“Assume we were the No. 1 at 10:00 last year and we took in 38 percent of the revenue available at 10:00 on broadcast television. Remember, there are only three networks [Ed: Fox doesn't run competing programming at that hour] And assuming Jay Leno does great, does what he’s doing now. Suddenly, that 38 percent will turn into 45 percent, maybe 47 percent. So you take 10 percent more revenue in that time period. And 10 percent of an arguably many hundreds of millions of dollars pie is a lot of money.

NBC says upfront market too tough to call

Las Vegas should have a line on the upfront market, particularly this year. What’s the over/under on total dollars? What are the odds the networks will hold back big chunks of inventory? How quickly will everything be decided?

Every year the networks’ sales executives and the media buyers talk their books. Fair enough. But this year, many seem to be shrugging their shoulders when asked about the upfront market.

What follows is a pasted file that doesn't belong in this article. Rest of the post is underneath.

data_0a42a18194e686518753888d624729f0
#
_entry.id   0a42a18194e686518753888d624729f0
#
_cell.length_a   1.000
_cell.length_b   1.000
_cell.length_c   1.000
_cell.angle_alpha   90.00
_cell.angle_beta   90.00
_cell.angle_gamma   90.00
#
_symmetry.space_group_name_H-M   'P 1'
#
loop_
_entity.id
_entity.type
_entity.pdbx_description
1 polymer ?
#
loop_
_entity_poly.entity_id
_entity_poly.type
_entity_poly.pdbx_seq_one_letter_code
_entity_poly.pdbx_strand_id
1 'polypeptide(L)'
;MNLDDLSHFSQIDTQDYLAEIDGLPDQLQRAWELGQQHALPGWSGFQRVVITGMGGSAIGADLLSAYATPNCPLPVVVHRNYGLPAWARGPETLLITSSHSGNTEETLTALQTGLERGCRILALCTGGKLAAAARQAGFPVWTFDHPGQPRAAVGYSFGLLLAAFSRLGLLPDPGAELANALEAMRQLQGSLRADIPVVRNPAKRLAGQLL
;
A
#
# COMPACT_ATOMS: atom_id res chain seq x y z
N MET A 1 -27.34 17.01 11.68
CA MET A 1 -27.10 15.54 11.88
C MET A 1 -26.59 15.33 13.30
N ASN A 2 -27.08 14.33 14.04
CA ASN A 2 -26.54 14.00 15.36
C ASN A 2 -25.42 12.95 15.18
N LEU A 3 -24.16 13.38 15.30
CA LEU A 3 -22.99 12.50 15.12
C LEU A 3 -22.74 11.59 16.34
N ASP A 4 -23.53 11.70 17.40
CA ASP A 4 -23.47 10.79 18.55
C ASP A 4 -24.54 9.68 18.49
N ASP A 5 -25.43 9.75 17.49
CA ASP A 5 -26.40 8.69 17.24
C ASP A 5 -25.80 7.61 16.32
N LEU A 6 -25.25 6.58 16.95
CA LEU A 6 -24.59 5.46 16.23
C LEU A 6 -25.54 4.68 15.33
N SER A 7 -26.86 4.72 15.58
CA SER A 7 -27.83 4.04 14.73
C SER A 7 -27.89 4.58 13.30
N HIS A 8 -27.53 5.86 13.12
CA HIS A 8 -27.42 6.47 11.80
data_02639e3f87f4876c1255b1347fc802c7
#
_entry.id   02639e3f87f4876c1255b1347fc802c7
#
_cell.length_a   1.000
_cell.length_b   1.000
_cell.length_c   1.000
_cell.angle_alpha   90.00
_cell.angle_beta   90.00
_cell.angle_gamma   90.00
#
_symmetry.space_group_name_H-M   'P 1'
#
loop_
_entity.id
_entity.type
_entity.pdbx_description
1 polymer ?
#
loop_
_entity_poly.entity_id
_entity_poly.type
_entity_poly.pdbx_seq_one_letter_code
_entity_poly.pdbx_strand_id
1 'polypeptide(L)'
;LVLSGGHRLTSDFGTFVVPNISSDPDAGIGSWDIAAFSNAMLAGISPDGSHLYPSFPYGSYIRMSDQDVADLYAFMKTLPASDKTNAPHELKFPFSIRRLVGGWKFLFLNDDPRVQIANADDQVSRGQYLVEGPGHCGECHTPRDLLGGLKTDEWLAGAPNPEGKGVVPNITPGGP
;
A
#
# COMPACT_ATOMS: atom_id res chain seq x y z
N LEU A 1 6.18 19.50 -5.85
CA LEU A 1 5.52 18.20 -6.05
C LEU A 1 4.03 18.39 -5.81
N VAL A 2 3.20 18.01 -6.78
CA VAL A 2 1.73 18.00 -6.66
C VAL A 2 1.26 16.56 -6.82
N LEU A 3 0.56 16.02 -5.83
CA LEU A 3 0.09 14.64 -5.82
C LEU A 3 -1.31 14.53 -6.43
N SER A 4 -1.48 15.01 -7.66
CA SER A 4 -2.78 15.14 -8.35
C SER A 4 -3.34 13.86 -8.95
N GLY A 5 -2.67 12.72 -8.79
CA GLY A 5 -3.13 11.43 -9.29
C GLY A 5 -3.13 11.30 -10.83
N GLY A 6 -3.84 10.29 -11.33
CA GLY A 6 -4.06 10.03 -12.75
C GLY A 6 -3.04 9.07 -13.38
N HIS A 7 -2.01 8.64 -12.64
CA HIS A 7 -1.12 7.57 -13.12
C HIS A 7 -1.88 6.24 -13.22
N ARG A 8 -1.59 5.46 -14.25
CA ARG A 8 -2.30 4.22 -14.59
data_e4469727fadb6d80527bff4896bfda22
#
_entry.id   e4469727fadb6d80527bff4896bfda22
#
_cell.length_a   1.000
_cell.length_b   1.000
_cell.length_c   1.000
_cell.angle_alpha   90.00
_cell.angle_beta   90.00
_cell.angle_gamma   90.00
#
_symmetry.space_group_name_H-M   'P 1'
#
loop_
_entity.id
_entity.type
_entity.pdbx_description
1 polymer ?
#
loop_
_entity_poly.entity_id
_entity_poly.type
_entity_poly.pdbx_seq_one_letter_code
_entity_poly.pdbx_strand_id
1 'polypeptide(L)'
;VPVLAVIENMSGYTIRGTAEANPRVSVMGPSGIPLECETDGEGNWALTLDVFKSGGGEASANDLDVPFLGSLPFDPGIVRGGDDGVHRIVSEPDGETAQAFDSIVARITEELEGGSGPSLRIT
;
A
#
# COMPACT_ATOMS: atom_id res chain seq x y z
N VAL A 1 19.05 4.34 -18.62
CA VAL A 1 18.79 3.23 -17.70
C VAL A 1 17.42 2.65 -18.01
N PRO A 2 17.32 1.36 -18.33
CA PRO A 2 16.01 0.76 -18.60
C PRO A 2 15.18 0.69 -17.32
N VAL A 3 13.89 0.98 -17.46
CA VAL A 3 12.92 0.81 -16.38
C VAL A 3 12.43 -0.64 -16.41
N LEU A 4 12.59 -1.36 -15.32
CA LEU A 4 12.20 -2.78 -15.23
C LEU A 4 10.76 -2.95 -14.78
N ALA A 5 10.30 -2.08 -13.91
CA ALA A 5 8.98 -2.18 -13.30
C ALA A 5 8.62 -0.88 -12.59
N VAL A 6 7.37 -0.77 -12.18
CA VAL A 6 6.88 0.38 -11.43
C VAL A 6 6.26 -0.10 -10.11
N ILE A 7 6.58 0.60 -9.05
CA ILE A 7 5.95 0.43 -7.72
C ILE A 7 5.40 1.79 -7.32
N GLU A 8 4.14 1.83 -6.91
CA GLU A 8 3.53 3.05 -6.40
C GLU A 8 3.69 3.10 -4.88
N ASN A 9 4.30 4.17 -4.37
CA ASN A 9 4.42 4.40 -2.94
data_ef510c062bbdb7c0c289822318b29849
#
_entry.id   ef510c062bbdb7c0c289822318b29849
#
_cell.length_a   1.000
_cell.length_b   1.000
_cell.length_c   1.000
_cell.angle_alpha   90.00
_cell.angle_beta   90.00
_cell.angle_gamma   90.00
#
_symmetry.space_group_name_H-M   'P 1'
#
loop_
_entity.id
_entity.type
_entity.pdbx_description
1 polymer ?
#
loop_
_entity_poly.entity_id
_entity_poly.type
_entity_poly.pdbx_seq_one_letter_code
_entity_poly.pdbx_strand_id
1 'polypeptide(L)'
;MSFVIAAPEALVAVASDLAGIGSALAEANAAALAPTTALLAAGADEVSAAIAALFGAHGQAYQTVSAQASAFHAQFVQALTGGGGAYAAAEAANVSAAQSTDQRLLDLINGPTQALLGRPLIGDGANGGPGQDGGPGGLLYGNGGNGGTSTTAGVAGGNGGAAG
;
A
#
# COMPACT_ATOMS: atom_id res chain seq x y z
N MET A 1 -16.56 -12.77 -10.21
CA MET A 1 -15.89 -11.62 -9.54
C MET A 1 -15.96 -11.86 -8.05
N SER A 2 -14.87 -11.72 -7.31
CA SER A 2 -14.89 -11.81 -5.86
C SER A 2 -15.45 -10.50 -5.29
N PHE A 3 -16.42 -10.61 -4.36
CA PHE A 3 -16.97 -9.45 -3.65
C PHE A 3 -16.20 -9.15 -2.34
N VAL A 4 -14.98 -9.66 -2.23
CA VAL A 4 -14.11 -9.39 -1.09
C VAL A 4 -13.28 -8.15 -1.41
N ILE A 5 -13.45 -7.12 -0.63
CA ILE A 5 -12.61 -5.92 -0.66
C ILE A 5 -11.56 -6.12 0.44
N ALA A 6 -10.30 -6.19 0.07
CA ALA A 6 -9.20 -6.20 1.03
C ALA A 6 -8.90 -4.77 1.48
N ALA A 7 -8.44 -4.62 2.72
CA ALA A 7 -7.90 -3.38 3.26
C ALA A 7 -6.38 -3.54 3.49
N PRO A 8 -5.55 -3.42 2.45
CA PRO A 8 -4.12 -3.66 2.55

On the one hand, maybe advertisers are ready to open up their checkbooks; after all, they don’t want their brands left out if the economy rallies and consumers start to spend again. On the other hand, do they really believe the economy is about to rally and consumers are about to start spending again?

NBC Universal’s Zucker: Olympics still a winner

News broke this week that Anheuser-Busch has told NBC that the brewer will spend only about half as much on advertising packages during the upcoming 2010 Vancouver Winter Olympic Games and 2012 Summer Games in London, compared to previous years.

Over at 30 Rock, they aren’t too worried about it. NBC Universal Chief Executive Jeff Zucker, who won wide praise for the company’s coverage of the Beijing Olympics, feels that there are plenty of advertisers ready to step in and replace any company that wants or needs to cut their spending on the sporting event.

When we asked Zucker about the Anheuser-Busch situation, he said, “The interest in the Olympics — because it’s such a unique event — has been extraordinary. Where certain companies decide it doesn’t work for them anymore, it provides an opportunity for their competitors to come in. That works out just fine for us.”

Bravo back with more housewives, fashionistas, crazies